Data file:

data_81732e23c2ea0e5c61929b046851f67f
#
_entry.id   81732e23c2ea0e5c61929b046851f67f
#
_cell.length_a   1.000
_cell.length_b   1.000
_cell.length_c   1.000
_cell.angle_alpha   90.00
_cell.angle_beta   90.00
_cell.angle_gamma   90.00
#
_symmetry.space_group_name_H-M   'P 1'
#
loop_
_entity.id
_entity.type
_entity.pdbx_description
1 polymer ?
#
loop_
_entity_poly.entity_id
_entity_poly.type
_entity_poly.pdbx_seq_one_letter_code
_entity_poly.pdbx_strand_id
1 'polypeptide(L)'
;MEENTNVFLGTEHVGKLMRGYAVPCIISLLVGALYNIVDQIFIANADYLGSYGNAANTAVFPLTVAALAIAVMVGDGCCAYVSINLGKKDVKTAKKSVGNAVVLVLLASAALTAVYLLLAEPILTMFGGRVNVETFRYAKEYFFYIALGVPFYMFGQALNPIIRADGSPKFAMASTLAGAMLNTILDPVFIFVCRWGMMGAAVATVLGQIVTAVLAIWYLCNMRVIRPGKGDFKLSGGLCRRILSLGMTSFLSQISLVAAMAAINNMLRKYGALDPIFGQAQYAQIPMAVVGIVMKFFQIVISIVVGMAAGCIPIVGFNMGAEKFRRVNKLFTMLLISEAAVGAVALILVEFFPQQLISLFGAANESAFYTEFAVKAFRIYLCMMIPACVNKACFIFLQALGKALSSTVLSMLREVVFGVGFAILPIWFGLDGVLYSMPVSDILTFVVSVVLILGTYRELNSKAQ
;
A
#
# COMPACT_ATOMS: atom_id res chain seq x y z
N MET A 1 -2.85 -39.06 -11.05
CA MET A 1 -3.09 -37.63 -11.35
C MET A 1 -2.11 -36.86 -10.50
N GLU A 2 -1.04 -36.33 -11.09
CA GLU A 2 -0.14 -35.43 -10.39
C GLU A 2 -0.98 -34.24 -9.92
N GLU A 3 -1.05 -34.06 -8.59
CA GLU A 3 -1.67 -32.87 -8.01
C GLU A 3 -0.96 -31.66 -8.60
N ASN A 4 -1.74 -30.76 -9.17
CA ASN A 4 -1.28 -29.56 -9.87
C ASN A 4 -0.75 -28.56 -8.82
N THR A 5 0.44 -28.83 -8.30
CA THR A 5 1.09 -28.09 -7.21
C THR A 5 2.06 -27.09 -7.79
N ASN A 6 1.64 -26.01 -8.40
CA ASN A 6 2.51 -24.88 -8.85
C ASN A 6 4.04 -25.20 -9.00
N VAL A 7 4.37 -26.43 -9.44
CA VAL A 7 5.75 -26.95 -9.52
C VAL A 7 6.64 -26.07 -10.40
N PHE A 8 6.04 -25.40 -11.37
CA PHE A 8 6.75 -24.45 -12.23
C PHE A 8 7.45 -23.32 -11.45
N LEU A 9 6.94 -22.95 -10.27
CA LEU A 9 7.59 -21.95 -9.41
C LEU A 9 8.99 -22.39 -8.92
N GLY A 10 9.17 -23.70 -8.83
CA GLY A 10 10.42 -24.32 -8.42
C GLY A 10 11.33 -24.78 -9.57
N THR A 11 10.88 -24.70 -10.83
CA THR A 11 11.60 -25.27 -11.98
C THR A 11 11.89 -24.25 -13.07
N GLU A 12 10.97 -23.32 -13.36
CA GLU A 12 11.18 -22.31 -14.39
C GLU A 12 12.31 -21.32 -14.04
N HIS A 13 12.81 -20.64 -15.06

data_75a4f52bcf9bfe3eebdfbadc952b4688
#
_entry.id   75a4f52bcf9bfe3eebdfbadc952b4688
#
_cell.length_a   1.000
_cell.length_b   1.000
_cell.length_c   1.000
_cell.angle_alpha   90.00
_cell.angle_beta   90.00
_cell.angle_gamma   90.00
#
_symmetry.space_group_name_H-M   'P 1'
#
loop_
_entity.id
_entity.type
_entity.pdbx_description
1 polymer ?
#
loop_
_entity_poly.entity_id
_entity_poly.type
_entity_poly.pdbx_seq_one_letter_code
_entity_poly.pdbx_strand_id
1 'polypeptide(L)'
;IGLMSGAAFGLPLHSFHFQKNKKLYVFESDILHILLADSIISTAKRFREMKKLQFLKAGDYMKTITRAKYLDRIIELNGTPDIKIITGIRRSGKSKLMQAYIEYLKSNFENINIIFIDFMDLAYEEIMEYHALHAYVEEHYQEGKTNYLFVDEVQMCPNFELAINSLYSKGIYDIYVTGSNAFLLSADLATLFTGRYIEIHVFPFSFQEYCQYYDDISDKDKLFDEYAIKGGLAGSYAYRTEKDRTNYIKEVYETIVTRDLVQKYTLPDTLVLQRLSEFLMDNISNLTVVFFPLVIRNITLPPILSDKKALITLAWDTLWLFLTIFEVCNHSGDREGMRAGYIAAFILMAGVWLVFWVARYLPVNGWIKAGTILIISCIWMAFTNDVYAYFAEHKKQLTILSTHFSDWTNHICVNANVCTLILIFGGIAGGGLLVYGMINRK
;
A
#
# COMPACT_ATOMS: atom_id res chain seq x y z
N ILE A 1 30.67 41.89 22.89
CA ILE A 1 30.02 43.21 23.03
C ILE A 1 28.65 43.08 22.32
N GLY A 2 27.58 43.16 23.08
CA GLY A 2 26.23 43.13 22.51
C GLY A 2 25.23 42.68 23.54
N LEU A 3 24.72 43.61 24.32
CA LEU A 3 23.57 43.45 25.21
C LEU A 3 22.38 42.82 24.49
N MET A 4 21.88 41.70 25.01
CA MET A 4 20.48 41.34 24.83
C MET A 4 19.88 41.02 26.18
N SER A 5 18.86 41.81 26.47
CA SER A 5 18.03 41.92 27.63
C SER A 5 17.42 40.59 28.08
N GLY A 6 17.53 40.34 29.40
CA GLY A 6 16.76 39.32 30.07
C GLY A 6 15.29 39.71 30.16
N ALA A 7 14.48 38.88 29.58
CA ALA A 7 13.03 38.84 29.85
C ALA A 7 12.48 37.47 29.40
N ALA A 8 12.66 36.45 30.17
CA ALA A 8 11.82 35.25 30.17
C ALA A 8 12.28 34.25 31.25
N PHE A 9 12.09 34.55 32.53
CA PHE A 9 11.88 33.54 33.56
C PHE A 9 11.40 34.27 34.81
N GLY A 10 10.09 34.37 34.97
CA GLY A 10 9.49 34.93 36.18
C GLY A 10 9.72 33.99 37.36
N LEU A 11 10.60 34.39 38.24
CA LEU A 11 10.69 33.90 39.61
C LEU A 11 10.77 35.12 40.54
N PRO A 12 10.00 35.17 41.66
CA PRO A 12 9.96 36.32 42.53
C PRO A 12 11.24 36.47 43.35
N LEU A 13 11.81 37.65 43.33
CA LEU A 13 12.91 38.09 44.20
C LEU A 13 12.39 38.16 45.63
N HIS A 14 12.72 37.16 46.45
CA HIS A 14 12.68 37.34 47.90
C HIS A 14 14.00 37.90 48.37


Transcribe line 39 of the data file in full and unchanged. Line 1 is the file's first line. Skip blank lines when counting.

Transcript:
C GLU A 3 -0.96 -31.66 -8.60